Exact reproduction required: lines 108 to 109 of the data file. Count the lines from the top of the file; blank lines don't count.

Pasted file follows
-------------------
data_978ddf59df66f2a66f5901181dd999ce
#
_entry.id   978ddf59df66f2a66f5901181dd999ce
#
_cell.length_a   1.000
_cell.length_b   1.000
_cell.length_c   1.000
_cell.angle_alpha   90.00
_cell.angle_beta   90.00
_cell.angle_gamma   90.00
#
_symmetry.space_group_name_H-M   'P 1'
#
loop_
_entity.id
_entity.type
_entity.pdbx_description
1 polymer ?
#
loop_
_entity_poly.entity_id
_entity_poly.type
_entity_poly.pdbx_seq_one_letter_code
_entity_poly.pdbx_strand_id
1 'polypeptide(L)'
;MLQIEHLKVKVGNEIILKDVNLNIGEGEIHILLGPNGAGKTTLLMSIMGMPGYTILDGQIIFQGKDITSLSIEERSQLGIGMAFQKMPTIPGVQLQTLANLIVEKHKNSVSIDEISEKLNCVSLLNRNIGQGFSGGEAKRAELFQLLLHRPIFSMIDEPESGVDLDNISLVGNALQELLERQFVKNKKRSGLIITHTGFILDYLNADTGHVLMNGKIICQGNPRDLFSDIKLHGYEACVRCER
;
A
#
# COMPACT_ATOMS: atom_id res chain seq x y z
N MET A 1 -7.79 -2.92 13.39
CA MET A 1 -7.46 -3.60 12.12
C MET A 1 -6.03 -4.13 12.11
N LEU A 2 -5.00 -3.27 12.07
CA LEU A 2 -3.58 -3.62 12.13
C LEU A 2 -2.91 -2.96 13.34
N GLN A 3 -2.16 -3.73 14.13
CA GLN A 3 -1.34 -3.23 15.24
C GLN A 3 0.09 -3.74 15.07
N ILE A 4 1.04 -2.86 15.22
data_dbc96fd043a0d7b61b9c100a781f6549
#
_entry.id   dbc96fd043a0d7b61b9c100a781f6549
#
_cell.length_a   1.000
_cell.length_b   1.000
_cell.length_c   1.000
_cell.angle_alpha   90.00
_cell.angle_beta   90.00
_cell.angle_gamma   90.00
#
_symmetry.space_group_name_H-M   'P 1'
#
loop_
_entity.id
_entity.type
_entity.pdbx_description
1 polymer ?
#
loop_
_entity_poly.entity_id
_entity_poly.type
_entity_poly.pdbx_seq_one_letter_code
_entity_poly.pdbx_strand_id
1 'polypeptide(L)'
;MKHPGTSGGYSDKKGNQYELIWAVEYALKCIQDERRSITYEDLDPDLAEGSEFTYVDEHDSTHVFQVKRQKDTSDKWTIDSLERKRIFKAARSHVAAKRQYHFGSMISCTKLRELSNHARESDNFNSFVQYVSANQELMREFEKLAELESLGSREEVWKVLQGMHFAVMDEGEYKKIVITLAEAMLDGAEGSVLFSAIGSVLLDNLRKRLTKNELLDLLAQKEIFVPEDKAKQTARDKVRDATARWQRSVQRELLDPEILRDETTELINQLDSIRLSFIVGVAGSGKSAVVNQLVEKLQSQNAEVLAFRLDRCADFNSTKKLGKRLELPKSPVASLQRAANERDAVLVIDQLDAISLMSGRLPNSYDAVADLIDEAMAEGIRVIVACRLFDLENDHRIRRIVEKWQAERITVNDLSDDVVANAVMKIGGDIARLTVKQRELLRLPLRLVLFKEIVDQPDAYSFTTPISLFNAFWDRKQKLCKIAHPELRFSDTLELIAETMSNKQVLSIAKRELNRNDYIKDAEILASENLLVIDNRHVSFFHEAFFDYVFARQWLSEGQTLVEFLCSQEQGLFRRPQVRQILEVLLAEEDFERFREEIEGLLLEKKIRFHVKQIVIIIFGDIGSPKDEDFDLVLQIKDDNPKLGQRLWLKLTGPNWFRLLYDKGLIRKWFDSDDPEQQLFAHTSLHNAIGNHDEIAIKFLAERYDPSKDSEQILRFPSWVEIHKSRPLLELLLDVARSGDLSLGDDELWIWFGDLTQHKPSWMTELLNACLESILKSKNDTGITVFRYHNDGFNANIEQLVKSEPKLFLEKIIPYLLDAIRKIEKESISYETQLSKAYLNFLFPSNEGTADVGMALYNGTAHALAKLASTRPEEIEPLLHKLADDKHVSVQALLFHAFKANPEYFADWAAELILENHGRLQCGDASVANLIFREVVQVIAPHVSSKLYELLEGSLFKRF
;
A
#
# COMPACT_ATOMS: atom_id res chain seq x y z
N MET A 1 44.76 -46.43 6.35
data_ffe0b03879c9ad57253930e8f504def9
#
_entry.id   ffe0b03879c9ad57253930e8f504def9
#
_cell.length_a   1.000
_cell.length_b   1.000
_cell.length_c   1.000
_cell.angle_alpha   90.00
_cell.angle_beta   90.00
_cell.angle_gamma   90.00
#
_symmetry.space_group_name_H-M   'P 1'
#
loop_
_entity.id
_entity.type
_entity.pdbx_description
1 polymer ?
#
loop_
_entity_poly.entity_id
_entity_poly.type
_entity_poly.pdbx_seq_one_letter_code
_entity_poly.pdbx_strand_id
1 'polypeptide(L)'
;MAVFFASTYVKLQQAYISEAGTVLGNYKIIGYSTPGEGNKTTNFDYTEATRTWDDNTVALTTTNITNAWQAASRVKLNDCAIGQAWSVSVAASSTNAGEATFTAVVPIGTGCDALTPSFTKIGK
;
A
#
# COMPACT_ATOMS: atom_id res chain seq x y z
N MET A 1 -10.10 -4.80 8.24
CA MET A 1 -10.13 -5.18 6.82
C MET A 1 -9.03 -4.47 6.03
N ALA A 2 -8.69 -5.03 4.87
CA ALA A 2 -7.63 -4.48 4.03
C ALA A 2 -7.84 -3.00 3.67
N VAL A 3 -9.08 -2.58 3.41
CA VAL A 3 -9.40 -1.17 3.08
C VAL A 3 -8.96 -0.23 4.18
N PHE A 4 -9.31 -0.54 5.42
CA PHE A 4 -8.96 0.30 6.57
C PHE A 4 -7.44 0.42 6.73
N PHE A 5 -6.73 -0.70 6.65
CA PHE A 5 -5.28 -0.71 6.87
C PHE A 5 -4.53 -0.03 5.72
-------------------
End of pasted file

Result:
N VAL A 3 -9.08 -2.58 3.41
CA VAL A 3 -9.40 -1.17 3.08